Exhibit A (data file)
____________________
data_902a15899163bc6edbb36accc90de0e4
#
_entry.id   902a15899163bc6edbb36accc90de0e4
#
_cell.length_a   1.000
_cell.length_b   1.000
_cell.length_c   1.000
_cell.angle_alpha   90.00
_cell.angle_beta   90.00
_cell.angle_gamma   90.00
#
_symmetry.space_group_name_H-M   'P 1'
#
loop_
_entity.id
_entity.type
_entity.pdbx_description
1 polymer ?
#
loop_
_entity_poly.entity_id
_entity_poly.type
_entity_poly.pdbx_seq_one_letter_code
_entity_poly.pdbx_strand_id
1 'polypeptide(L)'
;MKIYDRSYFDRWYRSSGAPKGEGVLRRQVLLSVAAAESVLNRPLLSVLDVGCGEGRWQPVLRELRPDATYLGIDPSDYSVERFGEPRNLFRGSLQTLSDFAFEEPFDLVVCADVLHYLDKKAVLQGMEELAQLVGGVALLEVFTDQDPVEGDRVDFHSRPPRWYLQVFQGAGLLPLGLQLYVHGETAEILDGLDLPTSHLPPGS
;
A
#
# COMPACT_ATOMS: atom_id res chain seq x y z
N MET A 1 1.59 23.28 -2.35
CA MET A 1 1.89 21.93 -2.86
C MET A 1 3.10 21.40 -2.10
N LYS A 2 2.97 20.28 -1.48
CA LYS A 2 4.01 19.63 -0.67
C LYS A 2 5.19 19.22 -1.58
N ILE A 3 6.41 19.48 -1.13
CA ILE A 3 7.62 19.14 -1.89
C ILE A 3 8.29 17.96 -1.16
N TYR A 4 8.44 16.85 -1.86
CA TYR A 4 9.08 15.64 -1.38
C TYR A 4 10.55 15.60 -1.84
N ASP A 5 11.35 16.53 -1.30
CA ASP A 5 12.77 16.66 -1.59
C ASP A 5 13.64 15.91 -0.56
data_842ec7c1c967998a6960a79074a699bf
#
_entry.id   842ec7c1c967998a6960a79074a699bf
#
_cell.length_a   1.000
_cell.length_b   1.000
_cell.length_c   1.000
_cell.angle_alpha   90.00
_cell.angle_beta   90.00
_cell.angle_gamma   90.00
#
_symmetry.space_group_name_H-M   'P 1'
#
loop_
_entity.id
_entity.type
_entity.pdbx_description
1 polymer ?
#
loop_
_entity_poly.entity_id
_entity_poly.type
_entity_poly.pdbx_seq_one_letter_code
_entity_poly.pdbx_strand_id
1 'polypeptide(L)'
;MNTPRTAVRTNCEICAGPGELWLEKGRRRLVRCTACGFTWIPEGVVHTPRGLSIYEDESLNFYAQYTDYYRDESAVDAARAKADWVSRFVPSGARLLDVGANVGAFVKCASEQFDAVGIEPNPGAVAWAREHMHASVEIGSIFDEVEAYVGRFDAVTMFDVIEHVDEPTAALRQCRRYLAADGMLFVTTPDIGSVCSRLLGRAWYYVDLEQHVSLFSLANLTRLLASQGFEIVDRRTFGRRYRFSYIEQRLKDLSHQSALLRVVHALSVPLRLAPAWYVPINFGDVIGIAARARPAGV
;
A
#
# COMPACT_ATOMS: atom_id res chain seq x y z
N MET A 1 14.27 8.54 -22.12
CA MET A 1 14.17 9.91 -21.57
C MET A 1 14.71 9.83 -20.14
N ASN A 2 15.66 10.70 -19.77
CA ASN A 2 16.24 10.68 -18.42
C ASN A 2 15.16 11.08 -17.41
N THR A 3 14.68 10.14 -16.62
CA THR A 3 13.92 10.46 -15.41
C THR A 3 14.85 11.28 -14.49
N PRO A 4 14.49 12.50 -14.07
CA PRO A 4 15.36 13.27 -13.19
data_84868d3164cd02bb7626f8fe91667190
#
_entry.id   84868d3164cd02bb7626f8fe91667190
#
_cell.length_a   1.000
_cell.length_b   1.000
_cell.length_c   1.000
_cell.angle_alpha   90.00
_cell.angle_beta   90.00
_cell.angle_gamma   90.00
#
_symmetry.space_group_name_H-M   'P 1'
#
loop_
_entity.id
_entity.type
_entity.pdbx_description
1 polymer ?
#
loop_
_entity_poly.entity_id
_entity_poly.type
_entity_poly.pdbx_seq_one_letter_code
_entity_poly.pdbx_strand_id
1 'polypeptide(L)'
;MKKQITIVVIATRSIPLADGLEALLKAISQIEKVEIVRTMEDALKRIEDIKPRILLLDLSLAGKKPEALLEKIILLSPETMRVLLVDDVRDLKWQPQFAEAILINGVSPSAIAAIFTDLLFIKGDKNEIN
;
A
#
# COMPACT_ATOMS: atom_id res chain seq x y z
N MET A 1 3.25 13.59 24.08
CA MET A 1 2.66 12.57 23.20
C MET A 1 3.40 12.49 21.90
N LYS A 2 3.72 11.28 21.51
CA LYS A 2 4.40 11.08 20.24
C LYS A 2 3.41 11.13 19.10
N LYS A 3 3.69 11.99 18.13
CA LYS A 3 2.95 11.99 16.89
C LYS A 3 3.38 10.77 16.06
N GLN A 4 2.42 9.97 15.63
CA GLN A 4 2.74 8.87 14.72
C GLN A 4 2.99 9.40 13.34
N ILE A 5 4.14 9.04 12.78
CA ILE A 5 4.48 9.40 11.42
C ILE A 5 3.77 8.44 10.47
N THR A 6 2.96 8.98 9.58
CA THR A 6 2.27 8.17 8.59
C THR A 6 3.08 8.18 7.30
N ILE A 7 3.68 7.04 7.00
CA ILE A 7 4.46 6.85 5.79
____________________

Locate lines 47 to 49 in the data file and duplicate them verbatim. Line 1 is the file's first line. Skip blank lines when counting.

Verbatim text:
#
_entry.id   842ec7c1c967998a6960a79074a699bf
#